​Fat-Shaming Pregnant Celebrities Hurts Every Mom in America

Hayden Panettiere has done it again. The actress, who is eight months pregnant, had the gall to show up on a beach, of all places, wearing -- of all things -- a bikini. Shocking! It sounds absurd, and of course I'm being sarcastic, but if you pay attention to some of the words that are being used to describe Hayden's body, you would think she was the most unattractive woman in the world -- which is certainly a load of BS. The problem is even bigger -- if you excuse the word choice -- than Hayden: women have gotten used to reading scathing, downright mean things written about celebrities who are pregnant. And they needn't be unabashedly showing off their skin on a beach (by the way, love you for that, Hayden). Even while fully clothed, their bodies are being ripped and critiqued so harshy, it almost feels like we've forgotten they are creating a human life.


Going back to Hayden for a second, when she was recently spotted looking rail-thin everywhere but her amazing, gorgeous belly, one website described her as having a "massive belly" and questioned whether she is having twins. Since I assume this writer covers entertainment, she is probably aware of the fact that the 25-year-old is not carrying twins, so the implication behind her quip is that Hayden is just too huge to be believed.

Which is completely untrue -- and assuming you've ever been a pregnant woman or seen the belly of a pregnant woman, you probably already know that they come in all wonderful shapes and sizes.

Hayden is just one of dozens of celebs who have received the opposite of the red carpet treatment while pregnant. When Kim Kardashian was pregnant, the poor woman couldn't leave her house without being called "fat" by writers and bloggers who clearly had zero compassion for her. At one point, her image was photo-shopped alongside one of a whale, and the ridiculously offensive photo made its way around social media sites.

Remember when Alyssa Milano was called out by Jay Mohr for "not giving a s**t" after she gave birth -- something he could see from the size of her "gut"?

When Jessica Simpson endured headline after headline about her "changing body," as well as constant scrutiny and questions about just how much weight she put on and when, exactly, she was planning to "shed" it so she could get back into those Daisy Dukes?

The insane obsession with pregnant and post-pregnancy celebrity bodies even affects women we otherwise consider immune to "fat shaming." Few celebs seem more confident in their skin than "bootylicious" Beyonce, yet even she believed the hype about her "fat" pregnant state. Instead of embracing the beautiful body that created and nurtured her beautiful daughter, she wasted time worrying that her face looked slightly wider for all of about six seconds.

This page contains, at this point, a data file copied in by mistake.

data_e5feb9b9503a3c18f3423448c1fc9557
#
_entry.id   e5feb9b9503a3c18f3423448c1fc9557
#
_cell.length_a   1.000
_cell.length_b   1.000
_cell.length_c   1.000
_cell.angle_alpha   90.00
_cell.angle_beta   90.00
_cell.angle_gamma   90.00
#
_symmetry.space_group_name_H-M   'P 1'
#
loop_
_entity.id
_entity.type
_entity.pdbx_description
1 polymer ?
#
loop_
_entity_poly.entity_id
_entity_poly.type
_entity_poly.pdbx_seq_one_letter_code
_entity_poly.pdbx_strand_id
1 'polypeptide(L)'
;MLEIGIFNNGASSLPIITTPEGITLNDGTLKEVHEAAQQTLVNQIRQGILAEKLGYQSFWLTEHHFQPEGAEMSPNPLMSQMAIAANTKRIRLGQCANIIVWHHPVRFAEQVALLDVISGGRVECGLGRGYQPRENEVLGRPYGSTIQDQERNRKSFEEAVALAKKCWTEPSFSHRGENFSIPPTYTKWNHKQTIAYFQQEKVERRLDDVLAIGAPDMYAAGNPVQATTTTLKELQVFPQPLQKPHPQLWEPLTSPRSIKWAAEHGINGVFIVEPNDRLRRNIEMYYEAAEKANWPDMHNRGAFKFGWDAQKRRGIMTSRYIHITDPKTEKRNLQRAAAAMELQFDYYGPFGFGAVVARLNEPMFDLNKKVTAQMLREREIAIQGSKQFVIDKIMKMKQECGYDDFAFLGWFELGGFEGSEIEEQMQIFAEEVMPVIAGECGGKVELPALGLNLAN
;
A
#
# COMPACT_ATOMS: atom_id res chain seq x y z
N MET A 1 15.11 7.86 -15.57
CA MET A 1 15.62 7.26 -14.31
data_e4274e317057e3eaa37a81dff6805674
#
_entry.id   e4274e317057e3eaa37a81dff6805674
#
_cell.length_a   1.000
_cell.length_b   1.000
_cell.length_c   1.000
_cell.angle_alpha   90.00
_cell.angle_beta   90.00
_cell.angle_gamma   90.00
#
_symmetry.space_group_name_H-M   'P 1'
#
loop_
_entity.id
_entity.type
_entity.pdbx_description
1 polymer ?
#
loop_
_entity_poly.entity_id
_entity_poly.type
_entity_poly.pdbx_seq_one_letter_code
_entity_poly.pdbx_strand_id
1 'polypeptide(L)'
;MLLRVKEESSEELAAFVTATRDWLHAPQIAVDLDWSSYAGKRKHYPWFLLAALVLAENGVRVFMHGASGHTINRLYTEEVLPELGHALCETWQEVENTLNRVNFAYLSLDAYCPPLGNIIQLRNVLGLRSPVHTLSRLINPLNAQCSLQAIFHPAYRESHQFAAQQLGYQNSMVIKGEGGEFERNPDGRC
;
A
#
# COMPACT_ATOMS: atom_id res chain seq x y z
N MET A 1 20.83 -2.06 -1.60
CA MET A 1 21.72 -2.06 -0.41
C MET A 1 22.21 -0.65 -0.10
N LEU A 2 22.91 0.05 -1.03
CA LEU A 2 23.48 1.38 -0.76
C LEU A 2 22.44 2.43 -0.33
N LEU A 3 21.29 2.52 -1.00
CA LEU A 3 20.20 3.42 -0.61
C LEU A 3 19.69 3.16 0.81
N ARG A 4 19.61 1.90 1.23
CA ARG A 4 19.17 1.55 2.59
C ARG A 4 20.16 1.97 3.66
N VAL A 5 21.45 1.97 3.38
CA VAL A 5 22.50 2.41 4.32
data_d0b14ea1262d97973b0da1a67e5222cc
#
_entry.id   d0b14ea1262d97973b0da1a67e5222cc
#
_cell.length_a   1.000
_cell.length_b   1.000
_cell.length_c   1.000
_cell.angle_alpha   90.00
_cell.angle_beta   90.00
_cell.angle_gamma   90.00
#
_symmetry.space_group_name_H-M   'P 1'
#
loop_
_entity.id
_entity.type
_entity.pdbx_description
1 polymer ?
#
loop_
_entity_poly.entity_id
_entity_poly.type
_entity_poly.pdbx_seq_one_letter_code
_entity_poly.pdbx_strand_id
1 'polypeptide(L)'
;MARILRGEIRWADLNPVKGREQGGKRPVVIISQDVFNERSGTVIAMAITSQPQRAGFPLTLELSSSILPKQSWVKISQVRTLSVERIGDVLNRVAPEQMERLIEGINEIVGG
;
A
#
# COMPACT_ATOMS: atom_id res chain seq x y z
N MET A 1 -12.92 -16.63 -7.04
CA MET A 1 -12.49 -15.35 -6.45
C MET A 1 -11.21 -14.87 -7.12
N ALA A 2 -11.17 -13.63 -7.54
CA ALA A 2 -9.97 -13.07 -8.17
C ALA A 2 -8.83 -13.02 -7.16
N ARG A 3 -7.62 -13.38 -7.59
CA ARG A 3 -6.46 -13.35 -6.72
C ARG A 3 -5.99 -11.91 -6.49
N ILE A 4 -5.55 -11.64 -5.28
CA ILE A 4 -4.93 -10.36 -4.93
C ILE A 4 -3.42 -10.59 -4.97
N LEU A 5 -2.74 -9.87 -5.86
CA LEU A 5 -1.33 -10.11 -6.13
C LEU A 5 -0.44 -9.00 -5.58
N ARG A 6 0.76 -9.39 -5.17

As much as I resent advertising companies spending billions to make me feel like a certain pair of pants will turn my legs into the ideal pair of legs, whatever that means, I also understand their intention is to make money. The only goal I see in writing negatively about a pregnant woman's body is to sell women a distorted view of pregnancy -- one they know most women will lap up because we've already been made to feel horrible about our bodies. It sends the message that a pregnant body is uglier and that the playing field is temporarily leveled during pregnancy so that even Jessica Simpson suffers from belly "fat."

When I first became pregnant, I'll never forget a good friend telling me she bet I'd look like a "TV-pregnant person." I didn't know what she meant until she explained: apparently, the ideal pregnant body is one with a small bump -- one that appears totally slim from every single angle, spare her adorable Buddha belly. Fantastic, I thought, even while I'm pregnant and just want to eat cheese all day, every day I'm expected to find some magical way for every calorie I consume to become absorbed by my boobs.

The reason we even have something as deranged as an "ideal pregnant body" is because we continue to allow celebs we ordinarily hold up on a pedestal to be ridiculed over something they have no control over, at a time in their lives when they should be treated with compassion and dignity.

The only thing we can do is stop buying into this myth and remember that when Hayden, Kim, or Jessica are critiqued for their "imperfect" pregnant bodies, women don't win. We don't suddenly become more beautiful because they are being made to feel less beautiful. We are just feeding into the idea that feminine beauty ideals trump everything -- including the nourishment of our babies.

Were or are your feelings about your pregnant body affected by the cruel treatment of pregnant celebrities in the media?


Image via Jason Merritt/Getty Images

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